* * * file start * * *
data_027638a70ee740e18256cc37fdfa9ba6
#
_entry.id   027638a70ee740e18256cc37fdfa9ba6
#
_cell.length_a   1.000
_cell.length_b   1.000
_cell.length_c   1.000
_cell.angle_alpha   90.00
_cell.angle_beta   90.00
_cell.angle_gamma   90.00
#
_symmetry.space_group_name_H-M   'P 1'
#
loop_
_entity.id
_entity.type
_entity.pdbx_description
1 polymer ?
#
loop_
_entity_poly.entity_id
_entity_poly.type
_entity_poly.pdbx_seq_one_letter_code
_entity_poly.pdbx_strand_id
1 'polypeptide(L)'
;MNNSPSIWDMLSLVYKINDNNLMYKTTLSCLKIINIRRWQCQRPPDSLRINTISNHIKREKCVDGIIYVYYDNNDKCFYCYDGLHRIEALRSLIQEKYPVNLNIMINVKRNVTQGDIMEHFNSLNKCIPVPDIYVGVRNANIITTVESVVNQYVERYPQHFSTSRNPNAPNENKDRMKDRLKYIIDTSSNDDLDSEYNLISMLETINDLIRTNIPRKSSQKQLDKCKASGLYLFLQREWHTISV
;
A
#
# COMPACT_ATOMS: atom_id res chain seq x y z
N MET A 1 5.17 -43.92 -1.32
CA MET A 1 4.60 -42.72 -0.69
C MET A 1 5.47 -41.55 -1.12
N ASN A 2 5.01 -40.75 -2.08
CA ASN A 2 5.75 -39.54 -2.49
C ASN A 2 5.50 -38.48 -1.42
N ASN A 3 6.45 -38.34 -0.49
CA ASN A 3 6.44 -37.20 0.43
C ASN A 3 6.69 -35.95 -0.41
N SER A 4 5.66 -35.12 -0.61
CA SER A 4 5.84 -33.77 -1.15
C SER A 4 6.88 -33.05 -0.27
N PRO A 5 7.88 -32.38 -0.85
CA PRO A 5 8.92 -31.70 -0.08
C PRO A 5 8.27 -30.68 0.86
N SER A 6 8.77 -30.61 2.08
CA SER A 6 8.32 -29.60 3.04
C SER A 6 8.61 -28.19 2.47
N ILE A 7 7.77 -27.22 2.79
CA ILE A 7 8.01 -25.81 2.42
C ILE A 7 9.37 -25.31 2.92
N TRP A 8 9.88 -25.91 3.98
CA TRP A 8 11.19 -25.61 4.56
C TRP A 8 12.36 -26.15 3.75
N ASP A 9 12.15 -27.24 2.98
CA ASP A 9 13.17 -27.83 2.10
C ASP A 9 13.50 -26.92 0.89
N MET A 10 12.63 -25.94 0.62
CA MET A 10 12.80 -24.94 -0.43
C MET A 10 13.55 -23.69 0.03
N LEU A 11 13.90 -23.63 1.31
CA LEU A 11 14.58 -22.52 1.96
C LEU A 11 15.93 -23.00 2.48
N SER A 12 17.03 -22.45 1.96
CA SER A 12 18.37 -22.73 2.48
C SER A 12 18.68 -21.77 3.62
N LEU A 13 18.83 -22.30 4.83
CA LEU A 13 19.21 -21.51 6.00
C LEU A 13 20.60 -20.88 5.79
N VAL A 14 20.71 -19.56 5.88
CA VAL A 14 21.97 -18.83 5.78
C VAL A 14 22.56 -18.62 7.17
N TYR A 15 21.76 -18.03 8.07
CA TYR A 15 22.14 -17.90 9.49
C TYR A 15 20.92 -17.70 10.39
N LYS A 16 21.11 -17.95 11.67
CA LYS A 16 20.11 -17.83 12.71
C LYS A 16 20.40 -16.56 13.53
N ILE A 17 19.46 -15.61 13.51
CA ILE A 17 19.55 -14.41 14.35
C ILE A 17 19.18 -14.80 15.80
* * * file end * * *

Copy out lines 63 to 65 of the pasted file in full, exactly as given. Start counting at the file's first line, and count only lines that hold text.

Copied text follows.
C LEU A 11 15.93 -23.00 2.48
N SER A 12 17.03 -22.45 1.96
CA SER A 12 18.37 -22.73 2.48